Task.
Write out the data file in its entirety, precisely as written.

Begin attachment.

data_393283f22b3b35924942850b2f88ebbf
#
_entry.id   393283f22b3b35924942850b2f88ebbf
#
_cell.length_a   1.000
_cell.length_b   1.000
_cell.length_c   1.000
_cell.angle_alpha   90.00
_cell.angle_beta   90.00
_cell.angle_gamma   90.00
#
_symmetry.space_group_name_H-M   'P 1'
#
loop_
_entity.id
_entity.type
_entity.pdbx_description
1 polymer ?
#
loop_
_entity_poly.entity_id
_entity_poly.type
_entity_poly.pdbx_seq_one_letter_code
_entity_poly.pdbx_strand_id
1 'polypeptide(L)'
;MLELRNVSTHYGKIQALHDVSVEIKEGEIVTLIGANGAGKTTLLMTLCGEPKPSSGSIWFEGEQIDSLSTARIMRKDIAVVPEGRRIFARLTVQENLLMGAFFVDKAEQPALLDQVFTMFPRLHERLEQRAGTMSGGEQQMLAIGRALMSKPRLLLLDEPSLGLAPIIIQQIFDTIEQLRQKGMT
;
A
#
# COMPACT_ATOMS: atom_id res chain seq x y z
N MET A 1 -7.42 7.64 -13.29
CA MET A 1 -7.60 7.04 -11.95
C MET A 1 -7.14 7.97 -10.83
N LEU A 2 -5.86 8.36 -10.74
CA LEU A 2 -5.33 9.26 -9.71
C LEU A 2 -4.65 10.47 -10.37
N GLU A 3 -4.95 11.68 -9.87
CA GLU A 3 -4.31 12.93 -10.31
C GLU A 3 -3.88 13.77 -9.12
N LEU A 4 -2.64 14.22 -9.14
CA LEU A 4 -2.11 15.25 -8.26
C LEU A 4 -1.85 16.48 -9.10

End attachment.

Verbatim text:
data_393283f22b3b35924942850b2f88ebbf
#
_entry.id   393283f22b3b35924942850b2f88ebbf
#
_cell.length_a   1.000
_cell.length_b   1.000
_cell.length_c   1.000
_cell.angle_alpha   90.00
_cell.angle_beta   90.00
_cell.angle_gamma   90.00
#
_symmetry.space_group_name_H-M   'P 1'
#
loop_
_entity.id
_entity.type
_entity.pdbx_description
1 polymer ?
#
loop_
_entity_poly.entity_id
_entity_poly.type
_entity_poly.pdbx_seq_one_letter_code
_entity_poly.pdbx_strand_id
1 'polypeptide(L)'
;MLELRNVSTHYGKIQALHDVSVEIKEGEIVTLIGANGAGKTTLLMTLCGEPKPSSGSIWFEGEQIDSLSTARIMRKDIAVVPEGRRIFARLTVQENLLMGAFFVDKAEQPALLDQVFTMFPRLHERLEQRAGTMSGGEQQMLAIGRALMSKPRLLLLDEPSLGLAPIIIQQIFDTIEQLRQKGMT
;
A
#
# COMPACT_ATOMS: atom_id res chain seq x y z
N MET A 1 -7.42 7.64 -13.29
CA MET A 1 -7.60 7.04 -11.95
C MET A 1 -7.14 7.97 -10.83
N LEU A 2 -5.86 8.36 -10.74
CA LEU A 2 -5.33 9.26 -9.71
C LEU A 2 -4.65 10.47 -10.37
N GLU A 3 -4.95 11.68 -9.87
CA GLU A 3 -4.31 12.93 -10.31
C GLU A 3 -3.88 13.77 -9.12
N LEU A 4 -2.64 14.22 -9.14
CA LEU A 4 -2.11 15.25 -8.26
C LEU A 4 -1.85 16.48 -9.10